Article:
State Energy Plan


The Tompkins County Legislature at its March 4 session approved comments and recommended revisions to the 2014 Draft New York State Energy Plan. The resolution, including a two-page list of specific recommendations, applauded the governor's initiatives on renewable energy and clean technology, and a reaffirmation to reduce greenhouse gas emissions by 50 percent by 2030 and 80 percent by 2050. The vote was 10-4, with Legislators Peter Stein, Mike Sigler, Jim Dennis, and Brian Robison voting no. 


Lawmakers called upon the state to revise the draft plan "to include specific measurable targets to transition to a renewable energy future," identifying a number of actions they maintained must be

EcoVillage at Ithaca residents look over the community's solar array. Photo courtesy of EcoVillage at Ithaca.

undertaken to meet greenhouse gas emission reduction goals. The legislature also urged that the state's projected energy mix contained in the plan should reflect those targets, actions, and greenhouse gas emission reduction goals.


While praising the proposal overall, legislator Peter Stein unsuccessfully sought to delete language that spoke against increasing state reliance on natural gas as part of the plan. That amendment, however, failed by a 6-8 vote.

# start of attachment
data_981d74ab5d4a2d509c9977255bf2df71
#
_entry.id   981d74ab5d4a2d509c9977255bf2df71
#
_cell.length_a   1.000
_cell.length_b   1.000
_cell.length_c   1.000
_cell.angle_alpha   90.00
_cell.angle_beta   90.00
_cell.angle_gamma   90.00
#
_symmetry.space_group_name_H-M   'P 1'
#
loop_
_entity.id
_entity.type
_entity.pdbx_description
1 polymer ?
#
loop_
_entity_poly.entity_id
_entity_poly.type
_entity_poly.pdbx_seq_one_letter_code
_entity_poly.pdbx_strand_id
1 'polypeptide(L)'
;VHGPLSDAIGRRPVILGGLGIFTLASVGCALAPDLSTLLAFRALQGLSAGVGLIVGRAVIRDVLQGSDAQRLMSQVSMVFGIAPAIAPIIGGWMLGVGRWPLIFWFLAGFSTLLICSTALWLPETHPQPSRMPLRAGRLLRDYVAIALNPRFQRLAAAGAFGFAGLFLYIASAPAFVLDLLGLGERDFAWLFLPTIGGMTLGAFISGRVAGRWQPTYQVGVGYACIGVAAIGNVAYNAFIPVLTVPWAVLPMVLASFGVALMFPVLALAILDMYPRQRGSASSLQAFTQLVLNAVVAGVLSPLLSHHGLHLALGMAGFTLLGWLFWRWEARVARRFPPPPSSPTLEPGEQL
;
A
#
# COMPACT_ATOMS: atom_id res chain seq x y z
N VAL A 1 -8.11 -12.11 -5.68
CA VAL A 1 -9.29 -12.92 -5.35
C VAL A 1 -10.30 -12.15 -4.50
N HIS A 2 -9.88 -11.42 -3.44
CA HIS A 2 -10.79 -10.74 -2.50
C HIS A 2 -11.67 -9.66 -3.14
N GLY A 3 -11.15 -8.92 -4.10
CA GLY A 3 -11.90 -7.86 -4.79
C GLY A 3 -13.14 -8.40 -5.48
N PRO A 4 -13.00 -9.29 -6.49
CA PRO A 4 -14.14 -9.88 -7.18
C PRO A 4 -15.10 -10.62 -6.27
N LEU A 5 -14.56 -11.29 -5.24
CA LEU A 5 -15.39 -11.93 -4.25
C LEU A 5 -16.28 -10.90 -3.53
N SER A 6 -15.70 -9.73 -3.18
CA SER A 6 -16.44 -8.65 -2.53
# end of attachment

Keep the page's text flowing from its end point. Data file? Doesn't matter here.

LEED Tax Exemption


The Tompkins County Legislature, following a public hearing on March 18, approved a new local law that provides an exemption from county property taxes, under certain conditions, for up to ten years for construction of buildings that achieve LEED certification.


The maximum taxable value to be abated under the proposed law would be $100,000, and exemptions over the ten-year period would be in accordance with a sliding scale over the ten-year period, based on the appropriate LEED standard in effect at the time a property's construction or renovation is completed.